Tom Neville from Revolution
watched the film at one point.
In the episode "Clue
", Tom compares John Sanborn to Travis Bickle of the film. Admittedly, it wasn't the best comparison. That's the downside of analogies...when you apply critical reasoning to an analogy, you can poke a lot of holes in it by pointing out the differences.
This is a rare example of a Wild Mass Guess that somebody outside TV Tropes has thought of: the film critic David Thomson wrote a novel called Suspects
which drew imaginary connections between movie characters, and one of them was that little Tommy Bailey, one of George's sons, grew up, joined the Army, served in Vietnam, was wounded and returned home, and the experience changed him so much that he changed his name from Tommy Bailey to Travis Bickle. George is basically an idealist who wants to do the right thing by people, but the endless frustrations of his life drive him to despair and thoughts of suicide, and it's only when the people in his small town rally around him and show him how much he's loved that he recovers his good humour and appetite for life. Travis is also an idealist and there are strong hints that he's a Midwesterner like George, but he has no real friends and he doesn't belong to a community. His frustrations drive him over the edge: he projects his own alienation onto the (admittedly very alienating) city around him, and in the end he chooses the target of his violence purely for reasons of opportunism. He can't get close enough to Palatine to kill him, so he goes after Sport instead, who doesn't have Secret Service protection.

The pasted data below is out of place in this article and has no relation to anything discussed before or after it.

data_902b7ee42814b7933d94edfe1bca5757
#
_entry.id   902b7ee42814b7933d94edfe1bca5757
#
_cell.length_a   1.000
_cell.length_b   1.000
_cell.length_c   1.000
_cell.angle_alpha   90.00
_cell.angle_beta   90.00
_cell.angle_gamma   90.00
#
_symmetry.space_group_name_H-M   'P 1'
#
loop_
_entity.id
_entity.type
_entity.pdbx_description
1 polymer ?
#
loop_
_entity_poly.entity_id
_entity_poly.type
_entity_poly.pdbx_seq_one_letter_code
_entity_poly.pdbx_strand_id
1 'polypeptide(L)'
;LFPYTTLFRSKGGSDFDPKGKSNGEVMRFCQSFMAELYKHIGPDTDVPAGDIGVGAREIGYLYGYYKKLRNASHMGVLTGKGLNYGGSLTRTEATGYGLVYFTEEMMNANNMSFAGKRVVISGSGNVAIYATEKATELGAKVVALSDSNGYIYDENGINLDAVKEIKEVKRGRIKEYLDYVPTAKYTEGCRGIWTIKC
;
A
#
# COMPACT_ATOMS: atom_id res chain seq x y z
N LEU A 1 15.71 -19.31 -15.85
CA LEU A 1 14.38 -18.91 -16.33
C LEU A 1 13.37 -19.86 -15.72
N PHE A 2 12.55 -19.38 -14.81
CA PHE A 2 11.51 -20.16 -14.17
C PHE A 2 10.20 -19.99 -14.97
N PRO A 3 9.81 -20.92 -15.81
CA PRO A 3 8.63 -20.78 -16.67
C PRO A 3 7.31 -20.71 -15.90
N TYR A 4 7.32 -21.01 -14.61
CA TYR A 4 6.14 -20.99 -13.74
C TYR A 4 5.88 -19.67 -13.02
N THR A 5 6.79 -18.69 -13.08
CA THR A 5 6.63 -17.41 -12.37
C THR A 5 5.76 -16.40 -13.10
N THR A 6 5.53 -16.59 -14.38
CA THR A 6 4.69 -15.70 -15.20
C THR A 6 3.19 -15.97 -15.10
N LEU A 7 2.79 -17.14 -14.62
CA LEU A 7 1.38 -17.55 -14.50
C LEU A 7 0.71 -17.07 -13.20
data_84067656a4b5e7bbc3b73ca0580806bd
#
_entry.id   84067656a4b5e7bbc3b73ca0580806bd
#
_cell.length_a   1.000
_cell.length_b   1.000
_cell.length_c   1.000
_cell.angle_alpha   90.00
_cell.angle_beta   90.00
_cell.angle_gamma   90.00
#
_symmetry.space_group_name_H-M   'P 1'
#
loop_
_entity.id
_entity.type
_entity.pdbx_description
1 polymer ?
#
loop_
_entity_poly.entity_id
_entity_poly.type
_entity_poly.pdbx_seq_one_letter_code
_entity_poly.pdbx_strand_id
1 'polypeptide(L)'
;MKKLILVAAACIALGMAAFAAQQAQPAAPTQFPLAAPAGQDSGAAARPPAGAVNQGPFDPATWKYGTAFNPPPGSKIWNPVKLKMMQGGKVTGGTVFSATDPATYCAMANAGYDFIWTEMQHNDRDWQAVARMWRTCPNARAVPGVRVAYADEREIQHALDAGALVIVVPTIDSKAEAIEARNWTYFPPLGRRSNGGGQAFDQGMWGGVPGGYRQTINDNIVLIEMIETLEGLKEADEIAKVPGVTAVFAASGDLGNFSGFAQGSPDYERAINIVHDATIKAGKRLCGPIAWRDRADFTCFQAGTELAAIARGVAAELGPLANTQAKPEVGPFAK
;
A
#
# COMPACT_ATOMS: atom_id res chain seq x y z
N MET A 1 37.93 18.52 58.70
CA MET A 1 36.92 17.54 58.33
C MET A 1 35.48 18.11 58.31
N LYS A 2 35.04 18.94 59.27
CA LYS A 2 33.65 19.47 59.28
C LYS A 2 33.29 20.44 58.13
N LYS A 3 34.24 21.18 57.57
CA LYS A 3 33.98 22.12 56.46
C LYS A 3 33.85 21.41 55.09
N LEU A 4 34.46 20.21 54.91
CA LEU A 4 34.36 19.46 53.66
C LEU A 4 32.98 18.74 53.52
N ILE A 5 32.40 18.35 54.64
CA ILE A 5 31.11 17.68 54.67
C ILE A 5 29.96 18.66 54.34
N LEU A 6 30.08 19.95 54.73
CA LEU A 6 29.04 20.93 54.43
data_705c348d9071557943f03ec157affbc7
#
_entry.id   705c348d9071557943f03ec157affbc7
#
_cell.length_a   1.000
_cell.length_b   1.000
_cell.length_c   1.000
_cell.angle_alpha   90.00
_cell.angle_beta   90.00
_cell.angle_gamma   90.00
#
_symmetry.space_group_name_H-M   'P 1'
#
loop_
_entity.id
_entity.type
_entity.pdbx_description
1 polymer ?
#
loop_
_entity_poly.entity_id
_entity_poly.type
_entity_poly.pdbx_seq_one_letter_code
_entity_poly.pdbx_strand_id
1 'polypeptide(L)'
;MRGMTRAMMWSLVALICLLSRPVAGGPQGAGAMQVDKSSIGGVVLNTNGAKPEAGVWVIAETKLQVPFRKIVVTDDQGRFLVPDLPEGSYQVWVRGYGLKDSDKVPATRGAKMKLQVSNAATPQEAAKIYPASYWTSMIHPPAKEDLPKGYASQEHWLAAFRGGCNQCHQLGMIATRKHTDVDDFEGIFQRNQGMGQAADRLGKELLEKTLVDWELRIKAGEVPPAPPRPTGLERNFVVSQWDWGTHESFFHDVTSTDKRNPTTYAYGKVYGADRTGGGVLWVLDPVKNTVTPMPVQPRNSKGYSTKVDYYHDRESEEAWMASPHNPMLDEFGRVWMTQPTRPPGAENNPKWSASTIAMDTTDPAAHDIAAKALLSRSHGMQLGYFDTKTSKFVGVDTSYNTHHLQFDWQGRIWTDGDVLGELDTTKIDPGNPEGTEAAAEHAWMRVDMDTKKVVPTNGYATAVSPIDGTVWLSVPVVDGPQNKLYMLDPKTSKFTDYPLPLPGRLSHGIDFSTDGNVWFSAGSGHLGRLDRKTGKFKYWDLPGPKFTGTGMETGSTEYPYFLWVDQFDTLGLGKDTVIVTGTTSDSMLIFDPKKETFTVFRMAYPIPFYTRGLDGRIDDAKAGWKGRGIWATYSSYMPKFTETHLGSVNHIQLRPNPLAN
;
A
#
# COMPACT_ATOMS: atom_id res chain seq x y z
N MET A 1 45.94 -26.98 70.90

- Though Travis served in the Marines, not the Army, and there is no hint he was physically wounded.
The passenger who tells Travis that he wants to kill his wife doesn't exist
This, like the above entry, has also been proposed elsewhere. It has been theorized that this character was imagined by Travis, and represents the deep recesses of his mind.